It has been shown , that erythromycins are assembled in Sac. erythraea from propionate and methyl malonate units initially forming the 'aglycone' 6-deoxyerythronolide B (6-dEB), which is then further oxidised by cytochrome P-450s and glycosylated to yield erythromycin A  . The biosynthesis of erythromycins may proceed through a pathway involving compound 4  , as it has been demonstrated, contrary to the prior held beliefs, that erythronolide A (5) is glycosylated to erythromycin A (1), and thus erythronolide A (5) might be not present in a free form [Figure 1].
Under EI MS conditions, the erythromycins displayed three characteristic ions at m/z 382 of the α γ unsaturated system of erythronolide A (5) (as a result of expulsion of the sugar moieties followed by elimination of 2H 2 O from C-2~C4), m/z 159 (cladinosyl, B) and finally a base peak at m/z 158 of the desosaminyl moiety (A). The lactone ring displayed also a fragmentation because of elimination of the C 12 -C 15 fragment confirming the nature of the terminal methyl group bonded to C-15. Moreover, the neutral sugar was established based on two characteristic fragmentation peaks at m/z 127 and 115  .
In the 1H NMR spectra, compound 1 exhibited 6 methyl doublets (δ 1.25~1.12 ppm), 3 methyl singlets (δ 1.43~1.11 ppm), one methyl triplet (δ 0.84 ppm), one methoxy singlet (δ 3.26 ppm) and one N-(CH3 ) 2 singlet (δ 2.38 ppm). Two of the ten oxymethine protons (δ 5.05~2.95 ppm) were anomeric (δ 4.84 & 4.39 ppm), four were in the range of δ 3.05~2.66. Finally, it showed four methylene multiplets (δ 1.88~1.41 ppm).
The 13 C NMR and HSQC spectra [Table 4] indicated 36 signals attributed to 37 carbons as demanded by the molecular formula. It depicted two carbonyl carbons, one of an ester (175.7 ppm) and the other one of a ketone system (222.0 ppm). The spectrum contained 13 methyl carbons, among them one methoxy and two equivalent methyls of the N-(CH 3 ) 2 moiety, 15 methine carbons, ten of them were oxygenated, and 4 methylene signals. Finally, 3 signals of quaternary sp  carbons were visible. By careful interpretation of the 1D and 2D NMR data [Figure 3] in combination with the molecular formula and ESI-MS  and ESI-MS  fragmentations and comparison with related analogous , (e.g. 6-O-methylerythromycin A (2)  , the structure of erythromycin A (1) was fully deduced, excluding also the initially suggested two macro-lactones with 13- and 12-memberd rings (6, 7, [Figure 1]). This was confirmed by the direct cross-signal from the oxymethine proton at δ 5.05 ppm (H-13) towards the lactone carbonyl (C-1, 175.7 ppm) in the HMBC spectrum establishing the ring closure between C-13 and C-1 via oxygen, excluding structure 6. Moreover, the methine proton at δ 3.79 ppm (H-11) exhibited no correlation to the same lactone carbonyl, negating also structure 7.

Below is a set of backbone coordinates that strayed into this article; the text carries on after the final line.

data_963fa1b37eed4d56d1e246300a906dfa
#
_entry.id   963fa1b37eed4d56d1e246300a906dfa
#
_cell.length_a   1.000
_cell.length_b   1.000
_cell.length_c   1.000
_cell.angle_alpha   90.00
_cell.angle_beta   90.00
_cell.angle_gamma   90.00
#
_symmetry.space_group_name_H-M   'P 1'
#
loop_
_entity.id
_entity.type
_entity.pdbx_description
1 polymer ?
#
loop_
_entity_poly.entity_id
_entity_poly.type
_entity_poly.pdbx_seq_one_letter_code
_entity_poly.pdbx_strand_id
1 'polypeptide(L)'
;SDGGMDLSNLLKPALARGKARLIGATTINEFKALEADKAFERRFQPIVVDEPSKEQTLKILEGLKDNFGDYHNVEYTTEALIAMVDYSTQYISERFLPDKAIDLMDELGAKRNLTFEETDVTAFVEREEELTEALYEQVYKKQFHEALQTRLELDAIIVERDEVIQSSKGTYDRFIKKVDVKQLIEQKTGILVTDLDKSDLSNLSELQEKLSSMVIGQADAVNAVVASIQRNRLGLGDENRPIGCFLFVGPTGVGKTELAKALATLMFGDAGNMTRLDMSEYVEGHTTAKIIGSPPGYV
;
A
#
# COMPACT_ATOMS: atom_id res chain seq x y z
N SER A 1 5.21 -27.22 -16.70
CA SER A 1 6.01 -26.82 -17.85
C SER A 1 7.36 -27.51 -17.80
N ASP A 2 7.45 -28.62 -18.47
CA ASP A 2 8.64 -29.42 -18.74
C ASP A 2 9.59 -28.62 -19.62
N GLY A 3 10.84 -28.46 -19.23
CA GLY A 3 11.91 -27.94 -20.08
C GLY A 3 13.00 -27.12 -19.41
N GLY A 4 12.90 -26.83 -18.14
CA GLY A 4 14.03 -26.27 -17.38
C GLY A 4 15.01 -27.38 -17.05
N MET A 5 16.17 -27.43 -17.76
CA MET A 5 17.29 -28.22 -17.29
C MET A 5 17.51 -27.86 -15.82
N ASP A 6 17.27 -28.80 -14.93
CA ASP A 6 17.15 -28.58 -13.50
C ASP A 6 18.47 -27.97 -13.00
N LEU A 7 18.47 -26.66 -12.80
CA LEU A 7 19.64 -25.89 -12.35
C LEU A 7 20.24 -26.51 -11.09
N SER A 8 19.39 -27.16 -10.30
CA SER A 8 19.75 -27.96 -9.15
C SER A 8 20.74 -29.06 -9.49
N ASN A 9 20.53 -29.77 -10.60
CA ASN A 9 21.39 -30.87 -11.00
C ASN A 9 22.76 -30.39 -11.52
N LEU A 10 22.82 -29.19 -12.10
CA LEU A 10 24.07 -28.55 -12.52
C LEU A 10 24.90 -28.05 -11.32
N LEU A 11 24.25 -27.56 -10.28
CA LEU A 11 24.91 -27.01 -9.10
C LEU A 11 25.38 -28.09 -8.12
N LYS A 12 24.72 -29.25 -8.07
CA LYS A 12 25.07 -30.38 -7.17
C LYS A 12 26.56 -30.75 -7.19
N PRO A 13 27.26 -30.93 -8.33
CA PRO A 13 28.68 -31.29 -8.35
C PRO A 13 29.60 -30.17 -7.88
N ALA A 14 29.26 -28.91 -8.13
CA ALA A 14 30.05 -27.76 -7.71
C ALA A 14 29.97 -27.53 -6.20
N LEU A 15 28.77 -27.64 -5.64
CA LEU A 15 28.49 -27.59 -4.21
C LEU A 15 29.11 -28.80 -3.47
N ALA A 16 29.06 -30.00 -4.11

The aglycone, erythronolide A (5) and more than 40 derivatives are known from nature  . Erythromycin derivatives are well known with potent activity against Gram-positive bacteria, most of them showing additional DNA binding properties  . Recently, erthromycin A (1) was found to be of therapeutic use for treatment of inflammatory immuneoreactions that may be the major cause of morbidity or mortality associated with "Bird Flue" influenza infection  .
| Acknowledgments|| |